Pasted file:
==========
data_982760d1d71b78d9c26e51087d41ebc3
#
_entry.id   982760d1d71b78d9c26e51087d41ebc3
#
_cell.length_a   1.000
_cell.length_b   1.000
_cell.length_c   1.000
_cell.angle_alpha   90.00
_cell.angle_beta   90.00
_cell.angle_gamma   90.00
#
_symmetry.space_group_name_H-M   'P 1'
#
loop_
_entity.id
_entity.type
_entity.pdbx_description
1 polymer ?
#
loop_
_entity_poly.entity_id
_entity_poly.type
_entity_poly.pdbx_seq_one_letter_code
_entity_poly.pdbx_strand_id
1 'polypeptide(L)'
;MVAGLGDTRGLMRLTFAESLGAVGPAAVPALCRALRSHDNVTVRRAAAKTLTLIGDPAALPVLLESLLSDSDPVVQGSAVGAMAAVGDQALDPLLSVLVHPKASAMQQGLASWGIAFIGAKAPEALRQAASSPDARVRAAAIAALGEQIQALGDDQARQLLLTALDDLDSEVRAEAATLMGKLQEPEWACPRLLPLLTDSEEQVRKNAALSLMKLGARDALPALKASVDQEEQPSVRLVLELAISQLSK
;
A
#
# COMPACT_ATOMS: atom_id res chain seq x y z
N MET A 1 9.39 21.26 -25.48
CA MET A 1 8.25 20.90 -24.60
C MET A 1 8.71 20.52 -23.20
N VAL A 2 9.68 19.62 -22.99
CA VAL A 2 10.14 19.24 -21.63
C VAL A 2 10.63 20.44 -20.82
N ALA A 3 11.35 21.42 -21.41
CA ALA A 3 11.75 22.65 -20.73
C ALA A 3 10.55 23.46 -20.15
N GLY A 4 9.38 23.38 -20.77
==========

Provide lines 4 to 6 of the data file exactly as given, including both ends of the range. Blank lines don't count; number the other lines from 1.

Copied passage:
#
_cell.length_a   1.000
_cell.length_b   1.000